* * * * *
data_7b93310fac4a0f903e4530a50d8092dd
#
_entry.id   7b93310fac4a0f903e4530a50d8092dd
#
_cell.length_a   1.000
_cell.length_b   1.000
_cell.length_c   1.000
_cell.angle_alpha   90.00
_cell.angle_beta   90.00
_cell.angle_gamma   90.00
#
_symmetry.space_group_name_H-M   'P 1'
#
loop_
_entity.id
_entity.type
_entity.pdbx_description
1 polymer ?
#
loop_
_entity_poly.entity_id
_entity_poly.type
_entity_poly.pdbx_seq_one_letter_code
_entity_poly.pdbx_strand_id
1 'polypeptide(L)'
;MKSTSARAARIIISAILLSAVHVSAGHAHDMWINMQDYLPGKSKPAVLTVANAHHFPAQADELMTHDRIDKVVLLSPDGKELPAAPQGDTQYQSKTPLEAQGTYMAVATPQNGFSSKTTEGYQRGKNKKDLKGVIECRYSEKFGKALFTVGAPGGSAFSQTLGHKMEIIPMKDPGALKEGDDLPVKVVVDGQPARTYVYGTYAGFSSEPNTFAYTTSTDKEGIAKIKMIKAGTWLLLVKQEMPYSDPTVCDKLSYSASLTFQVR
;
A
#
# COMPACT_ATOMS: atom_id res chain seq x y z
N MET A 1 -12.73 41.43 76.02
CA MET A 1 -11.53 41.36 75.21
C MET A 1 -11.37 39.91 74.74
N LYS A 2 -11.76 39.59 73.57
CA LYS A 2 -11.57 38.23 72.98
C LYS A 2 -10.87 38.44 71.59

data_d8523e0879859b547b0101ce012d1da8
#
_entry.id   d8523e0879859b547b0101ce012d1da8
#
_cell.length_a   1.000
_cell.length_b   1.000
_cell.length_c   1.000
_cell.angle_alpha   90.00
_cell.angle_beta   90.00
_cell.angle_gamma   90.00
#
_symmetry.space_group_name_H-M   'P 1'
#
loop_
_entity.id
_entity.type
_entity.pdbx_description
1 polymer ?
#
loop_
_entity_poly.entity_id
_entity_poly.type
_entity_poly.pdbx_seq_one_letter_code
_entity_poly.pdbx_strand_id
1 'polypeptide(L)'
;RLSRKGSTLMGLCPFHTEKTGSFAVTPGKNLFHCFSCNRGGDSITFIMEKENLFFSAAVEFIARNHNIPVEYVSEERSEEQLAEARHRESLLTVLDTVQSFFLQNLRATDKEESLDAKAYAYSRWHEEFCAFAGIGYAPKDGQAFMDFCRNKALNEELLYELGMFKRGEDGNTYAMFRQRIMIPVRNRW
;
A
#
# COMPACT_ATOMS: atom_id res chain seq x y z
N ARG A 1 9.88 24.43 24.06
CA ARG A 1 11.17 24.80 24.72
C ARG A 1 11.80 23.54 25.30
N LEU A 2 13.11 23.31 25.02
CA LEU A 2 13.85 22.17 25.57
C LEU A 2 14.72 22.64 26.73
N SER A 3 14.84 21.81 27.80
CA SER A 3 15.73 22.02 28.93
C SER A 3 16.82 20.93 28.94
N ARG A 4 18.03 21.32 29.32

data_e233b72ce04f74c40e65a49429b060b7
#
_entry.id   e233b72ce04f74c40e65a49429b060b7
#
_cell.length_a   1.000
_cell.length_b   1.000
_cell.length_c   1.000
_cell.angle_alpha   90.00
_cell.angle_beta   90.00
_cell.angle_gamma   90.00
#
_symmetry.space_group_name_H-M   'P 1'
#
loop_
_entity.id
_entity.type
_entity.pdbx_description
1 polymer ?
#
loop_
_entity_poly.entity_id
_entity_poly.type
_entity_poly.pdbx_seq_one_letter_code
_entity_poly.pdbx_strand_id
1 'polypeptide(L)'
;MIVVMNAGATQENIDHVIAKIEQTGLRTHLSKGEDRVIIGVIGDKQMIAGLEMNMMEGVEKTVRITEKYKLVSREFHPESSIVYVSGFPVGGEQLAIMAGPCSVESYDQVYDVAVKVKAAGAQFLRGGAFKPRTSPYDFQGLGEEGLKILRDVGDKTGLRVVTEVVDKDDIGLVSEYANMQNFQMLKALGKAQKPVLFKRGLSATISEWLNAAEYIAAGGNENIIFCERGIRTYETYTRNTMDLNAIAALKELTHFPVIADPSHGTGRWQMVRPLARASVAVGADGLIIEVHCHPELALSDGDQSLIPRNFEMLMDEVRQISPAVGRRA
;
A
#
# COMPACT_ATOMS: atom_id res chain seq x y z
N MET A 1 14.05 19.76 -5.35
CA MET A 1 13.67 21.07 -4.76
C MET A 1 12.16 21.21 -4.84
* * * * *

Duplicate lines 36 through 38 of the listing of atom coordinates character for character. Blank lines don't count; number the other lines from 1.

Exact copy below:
C LYS A 2 -10.87 38.44 71.59

data_d8523e0879859b547b0101ce012d1da8
#